(1) The defendant was convicted of possession with intent to sell or deliver a Schedule II controlled substance and sale of methamphetamine. At trial, the State presented the testimony of an expert in drug chemistry from the North Carolina State Crime Lab. She testified that she performed a gas chromatography mass spectrometer (GCMS) test on the substance. She explained how the GCMS test works and how the examiner analyzes the results. Before she explained how she applied those methods on the sample in this case and the result she obtained, the State interrupted her testimony and asked about recognition of GCMS testing in the scientific community. The witness testified that GCMS was well-respected in the scientific community and confirmed that she had recorded the results of her testing in the lab report. The lab report was then admitted into evidence without objection, and the witness testified without objection that the substance was methamphetamine, Schedule II. The Court of Appeals held that although the witness was prepared to explain how she conducted GCMS testing in this case, she never did so. Further, the lab report stated only that the material that was examined was found to contain methamphetamine. The Court of Appeals found that this evidence failed to satisfy North Carolina Rule of Evidence 702(a)(3), which requires that the witness demonstrate that she applied the principles and methods reliably to the facts of the case. The Court ruled, however, that the defendant failed to establish plain error because the witness testified that she conducted the GCMS test, obtained positive results, and produced a lab report recording the results. (2) The trial judge revoked the defendant’s probation, imposed for other charges before the offenses in this case, based on violation of the condition that the defendant commit no criminal offense. The defendant argued and the State conceded that the trial judge erred by activating his suspended sentence without making a finding that good cause existed to revoke his probation after the period of probation expired. The defendant argued further that the probation revocation should be vacated, without remand, because the record was devoid of any evidence to show good cause to revoke after the expiration of the defendant’s probation. The Court of Appeals agreed. A violation report was filed May 17, 2017, and a probation hearing was scheduled for June 13, 2017, but a hearing did not take place until March 2019, fourteen months after the defendant’s probation expired. The Court found nothing in the record to show why the probation hearing was not held in June 2017 or at least before expiration of his probation in January 2018. The Court noted that a criminal conviction is not required for the trial judge to revoke probation for a defendant’s commission of a criminal act in violation of probation. A concurring judge would have remanded for further proceedings on whether the State made reasonable efforts to conduct a probation hearing before expiration of the defendant’s probation.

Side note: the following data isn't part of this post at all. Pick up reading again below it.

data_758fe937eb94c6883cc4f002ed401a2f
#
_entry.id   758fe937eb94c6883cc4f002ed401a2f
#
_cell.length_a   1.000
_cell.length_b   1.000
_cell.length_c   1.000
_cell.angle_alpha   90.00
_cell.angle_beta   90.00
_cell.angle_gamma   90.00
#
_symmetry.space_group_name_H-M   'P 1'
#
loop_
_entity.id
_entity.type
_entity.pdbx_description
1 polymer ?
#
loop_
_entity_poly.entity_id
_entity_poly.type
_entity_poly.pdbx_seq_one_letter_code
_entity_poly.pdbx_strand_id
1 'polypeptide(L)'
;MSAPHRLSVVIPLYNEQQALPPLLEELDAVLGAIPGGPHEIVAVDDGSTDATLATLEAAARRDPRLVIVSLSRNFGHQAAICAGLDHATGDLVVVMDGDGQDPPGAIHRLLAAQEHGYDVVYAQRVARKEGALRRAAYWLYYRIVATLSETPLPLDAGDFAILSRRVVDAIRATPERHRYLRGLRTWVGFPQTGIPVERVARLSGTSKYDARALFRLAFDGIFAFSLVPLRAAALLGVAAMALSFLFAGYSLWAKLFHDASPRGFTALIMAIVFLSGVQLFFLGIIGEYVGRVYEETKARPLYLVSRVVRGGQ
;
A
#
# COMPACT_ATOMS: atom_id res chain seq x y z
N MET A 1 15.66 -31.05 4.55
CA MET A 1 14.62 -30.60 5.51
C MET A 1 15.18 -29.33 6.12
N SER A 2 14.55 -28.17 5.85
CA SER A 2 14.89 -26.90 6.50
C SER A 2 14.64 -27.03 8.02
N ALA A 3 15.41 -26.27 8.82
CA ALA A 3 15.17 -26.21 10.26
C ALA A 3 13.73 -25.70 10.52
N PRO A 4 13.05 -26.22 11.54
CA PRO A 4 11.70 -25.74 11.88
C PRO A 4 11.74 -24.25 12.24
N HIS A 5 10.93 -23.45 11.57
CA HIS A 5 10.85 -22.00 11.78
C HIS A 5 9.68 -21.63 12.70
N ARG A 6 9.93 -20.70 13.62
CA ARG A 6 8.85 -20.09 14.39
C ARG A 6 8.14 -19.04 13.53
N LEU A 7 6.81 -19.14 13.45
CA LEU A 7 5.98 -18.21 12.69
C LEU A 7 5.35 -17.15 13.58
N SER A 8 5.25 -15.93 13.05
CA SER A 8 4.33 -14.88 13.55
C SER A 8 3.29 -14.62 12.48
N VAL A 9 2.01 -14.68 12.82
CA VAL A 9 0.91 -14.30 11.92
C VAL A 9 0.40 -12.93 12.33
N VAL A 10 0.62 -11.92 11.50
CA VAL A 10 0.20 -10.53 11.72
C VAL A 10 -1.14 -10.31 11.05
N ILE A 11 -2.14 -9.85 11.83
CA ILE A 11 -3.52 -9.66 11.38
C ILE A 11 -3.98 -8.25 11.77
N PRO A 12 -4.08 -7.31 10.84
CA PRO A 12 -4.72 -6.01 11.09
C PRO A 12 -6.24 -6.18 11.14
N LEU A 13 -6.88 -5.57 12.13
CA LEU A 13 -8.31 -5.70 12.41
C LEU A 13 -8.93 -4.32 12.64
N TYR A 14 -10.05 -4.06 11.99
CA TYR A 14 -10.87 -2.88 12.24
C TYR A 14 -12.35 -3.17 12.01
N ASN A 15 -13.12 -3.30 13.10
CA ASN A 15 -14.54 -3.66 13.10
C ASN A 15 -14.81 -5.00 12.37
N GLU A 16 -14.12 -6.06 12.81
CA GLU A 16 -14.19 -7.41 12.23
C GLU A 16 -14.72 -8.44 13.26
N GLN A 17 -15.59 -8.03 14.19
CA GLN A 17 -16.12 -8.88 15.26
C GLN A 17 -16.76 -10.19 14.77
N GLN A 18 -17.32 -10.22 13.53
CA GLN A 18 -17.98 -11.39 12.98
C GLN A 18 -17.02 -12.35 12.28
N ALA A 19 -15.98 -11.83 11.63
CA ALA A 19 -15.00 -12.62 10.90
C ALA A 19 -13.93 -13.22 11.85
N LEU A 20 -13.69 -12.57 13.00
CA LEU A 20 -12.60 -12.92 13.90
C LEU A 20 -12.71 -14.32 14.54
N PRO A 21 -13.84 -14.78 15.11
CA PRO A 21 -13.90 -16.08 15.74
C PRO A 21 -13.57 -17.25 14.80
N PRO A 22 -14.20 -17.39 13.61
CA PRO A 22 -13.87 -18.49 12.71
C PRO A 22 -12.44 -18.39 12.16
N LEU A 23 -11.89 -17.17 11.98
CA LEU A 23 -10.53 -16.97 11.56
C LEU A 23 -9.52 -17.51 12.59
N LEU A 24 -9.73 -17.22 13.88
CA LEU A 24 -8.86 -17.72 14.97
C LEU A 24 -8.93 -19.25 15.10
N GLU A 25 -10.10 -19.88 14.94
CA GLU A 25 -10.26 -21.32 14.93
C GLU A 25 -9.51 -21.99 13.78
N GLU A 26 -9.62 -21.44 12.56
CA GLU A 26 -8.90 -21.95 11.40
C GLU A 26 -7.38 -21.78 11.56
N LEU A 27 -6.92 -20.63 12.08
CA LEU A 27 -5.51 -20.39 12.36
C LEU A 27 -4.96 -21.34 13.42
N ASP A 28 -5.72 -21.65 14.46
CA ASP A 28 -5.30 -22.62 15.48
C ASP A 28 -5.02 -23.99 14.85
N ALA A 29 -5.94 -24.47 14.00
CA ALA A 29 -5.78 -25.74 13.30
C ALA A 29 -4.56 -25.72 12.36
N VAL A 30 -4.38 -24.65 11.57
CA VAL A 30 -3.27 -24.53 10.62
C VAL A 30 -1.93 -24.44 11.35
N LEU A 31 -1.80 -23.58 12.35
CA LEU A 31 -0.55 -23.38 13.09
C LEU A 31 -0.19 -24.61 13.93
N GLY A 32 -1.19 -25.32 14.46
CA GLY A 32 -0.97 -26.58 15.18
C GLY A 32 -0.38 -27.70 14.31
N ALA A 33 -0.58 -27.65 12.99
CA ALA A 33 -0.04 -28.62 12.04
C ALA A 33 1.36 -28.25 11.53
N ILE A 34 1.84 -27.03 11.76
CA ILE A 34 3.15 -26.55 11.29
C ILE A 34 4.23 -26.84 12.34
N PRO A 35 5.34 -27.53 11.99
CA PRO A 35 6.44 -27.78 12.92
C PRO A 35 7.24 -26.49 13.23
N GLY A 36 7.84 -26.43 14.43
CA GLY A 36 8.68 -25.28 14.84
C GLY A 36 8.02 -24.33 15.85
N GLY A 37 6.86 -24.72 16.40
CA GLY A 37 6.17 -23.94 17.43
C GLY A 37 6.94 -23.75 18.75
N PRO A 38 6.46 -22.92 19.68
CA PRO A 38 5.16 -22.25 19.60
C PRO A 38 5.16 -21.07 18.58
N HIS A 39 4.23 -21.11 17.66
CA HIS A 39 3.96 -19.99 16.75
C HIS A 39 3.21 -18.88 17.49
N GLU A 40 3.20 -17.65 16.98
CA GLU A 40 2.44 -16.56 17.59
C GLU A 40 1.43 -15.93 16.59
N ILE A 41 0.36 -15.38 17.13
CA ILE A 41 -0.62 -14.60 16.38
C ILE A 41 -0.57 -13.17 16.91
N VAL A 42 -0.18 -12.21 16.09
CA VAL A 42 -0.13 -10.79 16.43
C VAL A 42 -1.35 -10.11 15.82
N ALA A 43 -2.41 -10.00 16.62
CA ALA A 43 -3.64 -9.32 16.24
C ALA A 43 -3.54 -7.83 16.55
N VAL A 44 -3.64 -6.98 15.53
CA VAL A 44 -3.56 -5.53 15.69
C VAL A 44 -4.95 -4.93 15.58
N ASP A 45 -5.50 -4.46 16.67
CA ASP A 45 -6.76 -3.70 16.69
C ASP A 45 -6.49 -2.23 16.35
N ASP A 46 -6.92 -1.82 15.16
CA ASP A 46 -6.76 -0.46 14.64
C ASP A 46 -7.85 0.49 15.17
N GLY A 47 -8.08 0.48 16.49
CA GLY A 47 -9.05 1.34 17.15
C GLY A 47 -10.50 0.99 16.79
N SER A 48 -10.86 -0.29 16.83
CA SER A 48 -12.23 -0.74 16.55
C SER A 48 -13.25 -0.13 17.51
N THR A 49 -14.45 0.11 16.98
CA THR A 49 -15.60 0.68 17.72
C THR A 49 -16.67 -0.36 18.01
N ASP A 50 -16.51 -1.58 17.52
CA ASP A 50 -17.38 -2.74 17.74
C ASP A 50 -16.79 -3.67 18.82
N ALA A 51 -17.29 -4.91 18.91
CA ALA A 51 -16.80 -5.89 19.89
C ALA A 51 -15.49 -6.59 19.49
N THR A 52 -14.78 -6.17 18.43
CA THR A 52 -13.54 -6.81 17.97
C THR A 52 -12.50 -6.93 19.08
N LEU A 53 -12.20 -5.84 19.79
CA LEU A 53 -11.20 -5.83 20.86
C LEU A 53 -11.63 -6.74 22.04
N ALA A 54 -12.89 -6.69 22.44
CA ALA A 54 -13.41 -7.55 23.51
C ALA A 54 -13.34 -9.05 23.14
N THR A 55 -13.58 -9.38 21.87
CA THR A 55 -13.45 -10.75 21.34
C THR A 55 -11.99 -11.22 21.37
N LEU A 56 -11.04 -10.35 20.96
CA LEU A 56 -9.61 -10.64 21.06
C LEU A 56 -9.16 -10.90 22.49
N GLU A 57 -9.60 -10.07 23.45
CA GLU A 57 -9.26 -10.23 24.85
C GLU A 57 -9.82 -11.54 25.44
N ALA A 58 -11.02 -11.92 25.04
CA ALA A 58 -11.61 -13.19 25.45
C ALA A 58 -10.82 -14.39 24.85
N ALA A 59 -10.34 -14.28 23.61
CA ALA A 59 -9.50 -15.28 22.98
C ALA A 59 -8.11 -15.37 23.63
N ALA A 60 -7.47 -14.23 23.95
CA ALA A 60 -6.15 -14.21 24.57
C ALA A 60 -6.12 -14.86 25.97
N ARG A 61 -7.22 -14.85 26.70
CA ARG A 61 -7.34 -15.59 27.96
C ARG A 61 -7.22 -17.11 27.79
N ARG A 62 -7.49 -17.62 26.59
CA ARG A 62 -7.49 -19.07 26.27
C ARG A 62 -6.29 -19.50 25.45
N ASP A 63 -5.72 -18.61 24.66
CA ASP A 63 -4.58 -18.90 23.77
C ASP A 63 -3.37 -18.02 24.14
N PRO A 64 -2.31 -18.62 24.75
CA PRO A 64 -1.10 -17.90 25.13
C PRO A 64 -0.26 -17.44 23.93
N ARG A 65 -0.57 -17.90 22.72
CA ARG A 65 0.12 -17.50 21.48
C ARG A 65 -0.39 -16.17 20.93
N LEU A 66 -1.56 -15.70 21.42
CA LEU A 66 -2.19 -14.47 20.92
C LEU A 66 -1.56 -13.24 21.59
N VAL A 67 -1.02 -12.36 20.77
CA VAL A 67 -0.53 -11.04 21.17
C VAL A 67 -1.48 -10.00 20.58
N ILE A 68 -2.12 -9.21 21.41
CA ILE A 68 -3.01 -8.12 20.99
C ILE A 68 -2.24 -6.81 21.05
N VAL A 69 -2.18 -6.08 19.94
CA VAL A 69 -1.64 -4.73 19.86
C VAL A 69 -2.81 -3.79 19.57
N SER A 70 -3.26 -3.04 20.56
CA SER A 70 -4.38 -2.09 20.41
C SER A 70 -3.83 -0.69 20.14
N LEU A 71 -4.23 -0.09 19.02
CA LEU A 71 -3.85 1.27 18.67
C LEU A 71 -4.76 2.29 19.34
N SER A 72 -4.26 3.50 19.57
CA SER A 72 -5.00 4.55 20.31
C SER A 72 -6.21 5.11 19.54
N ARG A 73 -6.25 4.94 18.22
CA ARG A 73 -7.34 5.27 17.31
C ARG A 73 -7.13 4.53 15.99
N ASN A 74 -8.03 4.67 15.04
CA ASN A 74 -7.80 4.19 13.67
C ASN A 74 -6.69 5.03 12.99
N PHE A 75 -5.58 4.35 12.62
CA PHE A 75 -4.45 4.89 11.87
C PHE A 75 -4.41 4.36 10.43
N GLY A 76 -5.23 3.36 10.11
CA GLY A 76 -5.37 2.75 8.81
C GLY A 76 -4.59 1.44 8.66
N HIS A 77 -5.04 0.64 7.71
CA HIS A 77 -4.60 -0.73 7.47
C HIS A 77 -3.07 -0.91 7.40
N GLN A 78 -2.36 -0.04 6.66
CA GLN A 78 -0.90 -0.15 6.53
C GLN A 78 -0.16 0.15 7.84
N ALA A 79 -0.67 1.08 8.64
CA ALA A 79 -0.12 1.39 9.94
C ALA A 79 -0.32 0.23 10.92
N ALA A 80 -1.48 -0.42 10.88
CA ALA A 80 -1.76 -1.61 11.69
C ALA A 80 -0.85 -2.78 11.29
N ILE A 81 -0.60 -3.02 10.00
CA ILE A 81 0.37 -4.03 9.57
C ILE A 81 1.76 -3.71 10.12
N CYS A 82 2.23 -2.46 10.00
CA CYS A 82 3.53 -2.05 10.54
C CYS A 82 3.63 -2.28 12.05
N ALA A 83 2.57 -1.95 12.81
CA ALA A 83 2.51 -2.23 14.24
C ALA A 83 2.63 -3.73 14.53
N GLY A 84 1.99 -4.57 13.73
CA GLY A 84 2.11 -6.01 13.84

The trial court did not err by revoking the defendant’s probation based on its finding that he willfully absconded from supervision. In so ruling, the court rejected the defendant’s argument that the trial court abused its discretion by making its oral findings of fact without explicitly stating the legal standard of proof. Noting that it has held that a trial court’s failure to state the standard of proof underlying its findings may constitute reversible error when certain protected interests are involved, it has never so held in the context of a probation hearing. The court noted that “Although the trial court failed to employ the best practice and explicitly state the legal standard of proof,” the totality of the trial court’s statements indicate that it was reasonably satisfied in light of all the evidence presented that a willful violation had occurred. Reviewing the facts of the case, the court also rejected the defendant’s argument that there was insufficient evidence that he willfully absconded from supervision.